Rapture teachers content the Church won't be here for Armageddon.  Is this true?  The word "Armageddon" is used only once in the entire Bible - that is found in Revelation 16:16.  Here we have the great reference about the falling of the seven last plagues.  Right before verse 16, during the time of the plagues, Jesus thunders, "Behold, I am coming as a thief.  Blessed is he who watches, and keeps his garments, lest he walk naked and they see his shame.  And they gathered them together to the place called in Hebrew, Armageddon" (16:15 & 16).

Did you catch that?  Who is Jesus talking to?  He was talking to the Church!  At the time of verse 15, while the seven plagues are falling, which is definitely during the tribulation, and right before the battle of Armageddon, Jesus has not yet come as a thief!  Therefore He must come like a thief at Armageddon, after the tribulation, and this must be the time when He comes to gather His Church.

Like a good commanding officer, Paul urged the soldiers of the cross, "Therefore, take up the whole armor of God, that you may be able to withstand in the evil day, and having done all to stand" (Ephesians 6:13).  We are to stand in "the evil day."  You know we won't be able to do that if we have previously disappeared!  Jesus also said, "But he who endures to the end shall be saved" (Matthew 24:13).  How long must we endure?  To the end!

What about the "second chance" idea?  First of all, God has given every one of us more than "a second chance."  When we sin and resist His love, He gives us countless chances to make a full surrender to His saving grace.  The message of the gospel is continually sounding to sinners, "Christ died for our sins" (I Corinthians 15:3); "Believer on the Lord Jesus Christ, and you will be saved" (Acts 16:31); "Repent, and believe in the gospel" (Mark 1:15).  But eventually, God's patience will wear out and the angel of mercy will take his final flight.  Humanity will have passed "the hidden boundary between God's patience and His wrath."

Paul wrote that all who are not fully on the Lord's side when true believers are "caught up...shall not escape" (I Thessalonians 4:17; 5:3).  For them, their second, third, tenth and ten-thousandth chances are over.  Jesus also said, "But as the days of Noah were, so also will be the coming of the Son of Man (Matthew 24:37).  After the door of the ark closed, all desperate attempts to get inside were useless.  It was too late.  Paul also wrote, "now is the day of salvation" (II Corinthians 6:2).  This is it!  Don't put off your decision to give Christ your life.  If you are not "caught up" when the Lord descends from Heaven with a shout, you will be lost forever.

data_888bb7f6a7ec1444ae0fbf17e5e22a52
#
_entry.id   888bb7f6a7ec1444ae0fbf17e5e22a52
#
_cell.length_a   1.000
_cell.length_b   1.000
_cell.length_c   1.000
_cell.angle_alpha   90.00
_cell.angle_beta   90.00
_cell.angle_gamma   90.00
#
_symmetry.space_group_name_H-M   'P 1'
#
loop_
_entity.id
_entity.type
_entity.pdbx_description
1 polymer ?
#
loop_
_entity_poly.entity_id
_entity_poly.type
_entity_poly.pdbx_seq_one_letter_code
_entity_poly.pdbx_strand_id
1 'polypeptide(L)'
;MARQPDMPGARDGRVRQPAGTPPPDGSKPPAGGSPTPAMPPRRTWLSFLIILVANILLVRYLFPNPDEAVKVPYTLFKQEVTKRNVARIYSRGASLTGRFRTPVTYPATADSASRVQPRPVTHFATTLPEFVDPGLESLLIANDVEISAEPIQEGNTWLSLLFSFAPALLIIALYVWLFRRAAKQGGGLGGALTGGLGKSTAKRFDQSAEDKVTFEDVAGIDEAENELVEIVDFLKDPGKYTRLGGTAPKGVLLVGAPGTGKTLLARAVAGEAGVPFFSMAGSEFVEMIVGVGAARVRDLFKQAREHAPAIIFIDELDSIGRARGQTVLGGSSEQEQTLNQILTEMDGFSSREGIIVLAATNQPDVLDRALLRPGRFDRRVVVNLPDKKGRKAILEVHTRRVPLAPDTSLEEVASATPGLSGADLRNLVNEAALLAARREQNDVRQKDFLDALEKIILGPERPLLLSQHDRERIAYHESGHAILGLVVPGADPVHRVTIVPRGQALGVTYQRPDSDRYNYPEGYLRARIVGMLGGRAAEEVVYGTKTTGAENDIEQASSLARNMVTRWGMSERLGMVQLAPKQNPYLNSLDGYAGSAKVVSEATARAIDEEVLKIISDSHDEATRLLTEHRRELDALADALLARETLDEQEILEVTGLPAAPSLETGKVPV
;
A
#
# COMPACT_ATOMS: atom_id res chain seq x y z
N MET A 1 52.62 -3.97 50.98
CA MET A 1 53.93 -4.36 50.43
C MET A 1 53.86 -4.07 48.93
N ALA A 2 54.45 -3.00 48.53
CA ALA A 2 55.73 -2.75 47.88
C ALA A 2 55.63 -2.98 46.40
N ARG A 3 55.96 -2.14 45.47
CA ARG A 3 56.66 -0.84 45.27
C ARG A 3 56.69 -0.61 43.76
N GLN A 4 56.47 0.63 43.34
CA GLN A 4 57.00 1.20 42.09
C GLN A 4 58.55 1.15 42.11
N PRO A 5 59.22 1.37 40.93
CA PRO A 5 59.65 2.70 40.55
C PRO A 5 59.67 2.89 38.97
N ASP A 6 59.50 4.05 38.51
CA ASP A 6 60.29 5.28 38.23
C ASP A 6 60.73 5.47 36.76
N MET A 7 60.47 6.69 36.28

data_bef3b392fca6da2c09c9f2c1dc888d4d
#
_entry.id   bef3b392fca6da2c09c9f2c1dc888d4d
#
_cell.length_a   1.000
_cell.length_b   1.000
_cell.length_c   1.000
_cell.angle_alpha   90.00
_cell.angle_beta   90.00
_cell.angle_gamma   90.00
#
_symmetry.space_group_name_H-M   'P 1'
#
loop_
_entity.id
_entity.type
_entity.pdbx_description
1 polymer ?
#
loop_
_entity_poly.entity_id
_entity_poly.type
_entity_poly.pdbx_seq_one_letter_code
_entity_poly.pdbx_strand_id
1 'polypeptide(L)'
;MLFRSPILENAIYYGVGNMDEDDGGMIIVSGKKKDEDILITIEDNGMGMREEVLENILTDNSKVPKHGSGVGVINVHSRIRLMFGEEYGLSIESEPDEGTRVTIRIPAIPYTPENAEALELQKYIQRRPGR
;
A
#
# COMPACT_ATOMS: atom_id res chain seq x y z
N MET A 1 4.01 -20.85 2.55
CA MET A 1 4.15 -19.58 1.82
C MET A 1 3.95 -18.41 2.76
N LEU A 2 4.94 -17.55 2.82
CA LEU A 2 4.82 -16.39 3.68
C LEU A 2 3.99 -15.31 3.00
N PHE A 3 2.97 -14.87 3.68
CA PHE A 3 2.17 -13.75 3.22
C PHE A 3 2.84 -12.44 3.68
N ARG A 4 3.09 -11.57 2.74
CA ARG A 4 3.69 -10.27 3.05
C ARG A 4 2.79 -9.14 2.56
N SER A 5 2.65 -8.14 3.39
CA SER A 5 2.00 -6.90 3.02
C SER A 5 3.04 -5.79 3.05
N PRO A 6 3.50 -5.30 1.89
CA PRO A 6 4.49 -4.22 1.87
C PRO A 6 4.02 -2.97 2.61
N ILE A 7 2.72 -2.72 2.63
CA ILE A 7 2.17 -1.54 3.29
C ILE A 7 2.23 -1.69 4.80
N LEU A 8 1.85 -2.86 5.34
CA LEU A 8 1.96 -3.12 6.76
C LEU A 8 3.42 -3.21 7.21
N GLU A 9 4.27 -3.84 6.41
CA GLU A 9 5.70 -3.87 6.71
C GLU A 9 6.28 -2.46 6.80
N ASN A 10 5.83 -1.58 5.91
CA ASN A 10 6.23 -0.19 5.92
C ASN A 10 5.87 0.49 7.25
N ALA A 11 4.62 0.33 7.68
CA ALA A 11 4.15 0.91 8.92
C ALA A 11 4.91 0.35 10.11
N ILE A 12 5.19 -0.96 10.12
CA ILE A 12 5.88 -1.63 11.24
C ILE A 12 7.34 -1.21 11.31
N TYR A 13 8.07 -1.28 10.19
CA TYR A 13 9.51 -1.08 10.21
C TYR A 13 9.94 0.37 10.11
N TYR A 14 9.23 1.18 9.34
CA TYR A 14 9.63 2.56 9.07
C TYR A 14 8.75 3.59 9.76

There is one more key thought.  If the tribulation-rapture doctrine is false, this obviously means we ourselves must not only pass through Earth's final tribulation, but must also face the antichrist and his deadly mark (Revelation 14:9-10).  Here lies the biggest problem.  Many Christians are deeply afraid of this.  Thus it seems that fear - fear of the beast - often underlies many desperate efforts to maintain the shaky tribulation-rapture position.  From what I have seen, fear often lurks below the tribulation-rapture doctrine.  Deep down underneath the surface of many arguments lies the hidden scary thought of having to endure the time of trouble and face the beast.  This fear may be unconscious, yet often it is there, and it seems to prevent people from being open-minded enough to even consider another viewpoint.  Emotions fly high and many refuse to reasonably examine the clear scriptural evidence in favor of a "post-tribulation" gathering of the Church to Christ.

Sadly, those who hold to a "pre-tribulation" rapture doctrine has become the great evangelical escape clause for the avoidance of the end times.  And for those who must have it this way, no amount of evidence will convince them otherwise.  Like a triple-bolted door in downtown New York, they are simply closed to the facts.  The result is that truth has been left behind!

Christians should learn a lesson from popular bumper stickers and trendy T-shirts which say, "No Fear."  The truth is, we don't need to be afraid, for Jesus has promised, "I am with you always, even to the end of the age" (Matthew 28:20).  "God has not given a spirit of fear, but of power and of love and of a sound mind" (II Timothy 1:7).

In the next article, I take a closer look at the seven-year tribulation theory and the inconsistencies of this theory.